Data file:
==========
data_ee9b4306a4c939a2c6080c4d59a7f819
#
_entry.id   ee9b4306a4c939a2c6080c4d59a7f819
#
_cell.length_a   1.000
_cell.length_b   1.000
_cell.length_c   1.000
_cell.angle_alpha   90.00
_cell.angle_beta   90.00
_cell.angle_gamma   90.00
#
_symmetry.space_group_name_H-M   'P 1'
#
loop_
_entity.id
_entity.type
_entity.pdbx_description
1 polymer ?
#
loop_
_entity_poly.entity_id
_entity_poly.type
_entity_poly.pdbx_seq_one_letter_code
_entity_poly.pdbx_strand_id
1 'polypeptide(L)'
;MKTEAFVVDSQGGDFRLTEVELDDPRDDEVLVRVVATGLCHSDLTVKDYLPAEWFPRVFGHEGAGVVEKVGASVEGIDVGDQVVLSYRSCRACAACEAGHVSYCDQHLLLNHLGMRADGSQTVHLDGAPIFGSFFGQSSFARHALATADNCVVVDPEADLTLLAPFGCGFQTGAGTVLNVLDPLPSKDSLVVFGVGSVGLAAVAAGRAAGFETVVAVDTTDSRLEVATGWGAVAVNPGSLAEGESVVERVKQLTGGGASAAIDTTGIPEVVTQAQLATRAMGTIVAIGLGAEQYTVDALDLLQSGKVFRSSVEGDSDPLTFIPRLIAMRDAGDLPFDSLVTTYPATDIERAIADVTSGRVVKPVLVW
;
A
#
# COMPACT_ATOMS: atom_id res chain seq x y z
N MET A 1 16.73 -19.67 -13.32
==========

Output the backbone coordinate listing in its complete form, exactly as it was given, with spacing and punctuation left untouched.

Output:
data_ee9b4306a4c939a2c6080c4d59a7f819
#
_entry.id   ee9b4306a4c939a2c6080c4d59a7f819
#
_cell.length_a   1.000
_cell.length_b   1.000
_cell.length_c   1.000
_cell.angle_alpha   90.00
_cell.angle_beta   90.00
_cell.angle_gamma   90.00
#
_symmetry.space_group_name_H-M   'P 1'
#
loop_
_entity.id
_entity.type
_entity.pdbx_description
1 polymer ?
#
loop_
_entity_poly.entity_id
_entity_poly.type
_entity_poly.pdbx_seq_one_letter_code
_entity_poly.pdbx_strand_id
1 'polypeptide(L)'
;MKTEAFVVDSQGGDFRLTEVELDDPRDDEVLVRVVATGLCHSDLTVKDYLPAEWFPRVFGHEGAGVVEKVGASVEGIDVGDQVVLSYRSCRACAACEAGHVSYCDQHLLLNHLGMRADGSQTVHLDGAPIFGSFFGQSSFARHALATADNCVVVDPEADLTLLAPFGCGFQTGAGTVLNVLDPLPSKDSLVVFGVGSVGLAAVAAGRAAGFETVVAVDTTDSRLEVATGWGAVAVNPGSLAEGESVVERVKQLTGGGASAAIDTTGIPEVVTQAQLATRAMGTIVAIGLGAEQYTVDALDLLQSGKVFRSSVEGDSDPLTFIPRLIAMRDAGDLPFDSLVTTYPATDIERAIADVTSGRVVKPVLVW
;
A
#
# COMPACT_ATOMS: atom_id res chain seq x y z
N MET A 1 16.73 -19.67 -13.32